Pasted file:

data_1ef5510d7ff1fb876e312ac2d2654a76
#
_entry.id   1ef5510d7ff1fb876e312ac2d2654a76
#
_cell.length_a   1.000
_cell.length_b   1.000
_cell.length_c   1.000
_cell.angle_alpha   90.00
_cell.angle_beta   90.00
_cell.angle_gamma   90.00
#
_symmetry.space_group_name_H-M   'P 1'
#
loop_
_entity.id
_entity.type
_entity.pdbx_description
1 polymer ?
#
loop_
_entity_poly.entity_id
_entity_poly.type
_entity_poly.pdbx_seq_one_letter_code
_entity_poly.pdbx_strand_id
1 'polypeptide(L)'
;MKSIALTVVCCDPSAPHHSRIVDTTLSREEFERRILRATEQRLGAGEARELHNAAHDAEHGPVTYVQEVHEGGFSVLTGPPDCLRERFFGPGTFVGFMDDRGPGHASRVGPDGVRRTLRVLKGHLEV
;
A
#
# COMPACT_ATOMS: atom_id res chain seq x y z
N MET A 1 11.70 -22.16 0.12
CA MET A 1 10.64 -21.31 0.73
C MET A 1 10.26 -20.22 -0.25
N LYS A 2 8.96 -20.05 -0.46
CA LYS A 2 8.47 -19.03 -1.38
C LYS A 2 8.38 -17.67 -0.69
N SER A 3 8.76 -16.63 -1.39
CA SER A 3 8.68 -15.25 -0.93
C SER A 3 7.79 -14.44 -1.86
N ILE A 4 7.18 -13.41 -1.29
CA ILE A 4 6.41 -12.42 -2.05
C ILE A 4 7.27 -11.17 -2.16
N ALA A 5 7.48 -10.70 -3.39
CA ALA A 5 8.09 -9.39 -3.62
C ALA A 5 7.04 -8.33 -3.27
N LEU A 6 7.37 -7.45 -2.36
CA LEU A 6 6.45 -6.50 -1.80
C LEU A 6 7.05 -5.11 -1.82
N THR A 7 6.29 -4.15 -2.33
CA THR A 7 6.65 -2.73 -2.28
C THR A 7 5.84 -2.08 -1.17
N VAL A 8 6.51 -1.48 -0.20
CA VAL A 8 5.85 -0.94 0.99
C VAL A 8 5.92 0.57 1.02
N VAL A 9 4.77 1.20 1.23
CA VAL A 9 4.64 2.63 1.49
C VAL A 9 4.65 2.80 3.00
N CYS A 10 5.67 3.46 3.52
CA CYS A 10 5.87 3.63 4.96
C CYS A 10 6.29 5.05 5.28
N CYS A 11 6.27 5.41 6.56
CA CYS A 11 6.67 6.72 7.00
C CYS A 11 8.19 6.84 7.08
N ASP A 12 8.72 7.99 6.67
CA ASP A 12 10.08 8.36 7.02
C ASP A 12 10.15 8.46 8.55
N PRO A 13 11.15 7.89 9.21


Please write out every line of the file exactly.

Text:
data_1ef5510d7ff1fb876e312ac2d2654a76
#
_entry.id   1ef5510d7ff1fb876e312ac2d2654a76
#
_cell.length_a   1.000
_cell.length_b   1.000
_cell.length_c   1.000
_cell.angle_alpha   90.00
_cell.angle_beta   90.00
_cell.angle_gamma   90.00
#
_symmetry.space_group_name_H-M   'P 1'
#
loop_
_entity.id
_entity.type
_entity.pdbx_description
1 polymer ?
#
loop_
_entity_poly.entity_id
_entity_poly.type
_entity_poly.pdbx_seq_one_letter_code
_entity_poly.pdbx_strand_id
1 'polypeptide(L)'
;MKSIALTVVCCDPSAPHHSRIVDTTLSREEFERRILRATEQRLGAGEARELHNAAHDAEHGPVTYVQEVHEGGFSVLTGPPDCLRERFFGPGTFVGFMDDRGPGHASRVGPDGVRRTLRVLKGHLEV
;
A
#
# COMPACT_ATOMS: atom_id res chain seq x y z
N MET A 1 11.70 -22.16 0.12
CA MET A 1 10.64 -21.31 0.73
C MET A 1 10.26 -20.22 -0.25
N LYS A 2 8.96 -20.05 -0.46
CA LYS A 2 8.47 -19.03 -1.38
C LYS A 2 8.38 -17.67 -0.69
N SER A 3 8.76 -16.63 -1.39
CA SER A 3 8.68 -15.25 -0.93
C SER A 3 7.79 -14.44 -1.86
N ILE A 4 7.18 -13.41 -1.29
CA ILE A 4 6.41 -12.42 -2.05
C ILE A 4 7.27 -11.17 -2.16
N ALA A 5 7.48 -10.70 -3.39
CA ALA A 5 8.09 -9.39 -3.62
C ALA A 5 7.04 -8.33 -3.27
N LEU A 6 7.37 -7.45 -2.36
CA LEU A 6 6.45 -6.50 -1.80
C LEU A 6 7.05 -5.11 -1.82
N THR A 7 6.29 -4.15 -2.33
CA THR A 7 6.65 -2.73 -2.28
C THR A 7 5.84 -2.08 -1.17
N VAL A 8 6.51 -1.48 -0.20
CA VAL A 8 5.85 -0.94 0.99
C VAL A 8 5.92 0.57 1.02
N VAL A 9 4.77 1.20 1.23
CA VAL A 9 4.64 2.63 1.49
C VAL A 9 4.65 2.80 3.00
N CYS A 10 5.67 3.46 3.52
CA CYS A 10 5.87 3.63 4.96
C CYS A 10 6.29 5.05 5.28
N CYS A 11 6.27 5.41 6.56
CA CYS A 11 6.67 6.72 7.00
C CYS A 11 8.19 6.84 7.08
N ASP A 12 8.72 7.99 6.67
CA ASP A 12 10.08 8.36 7.02
C ASP A 12 10.15 8.46 8.55
N PRO A 13 11.15 7.89 9.21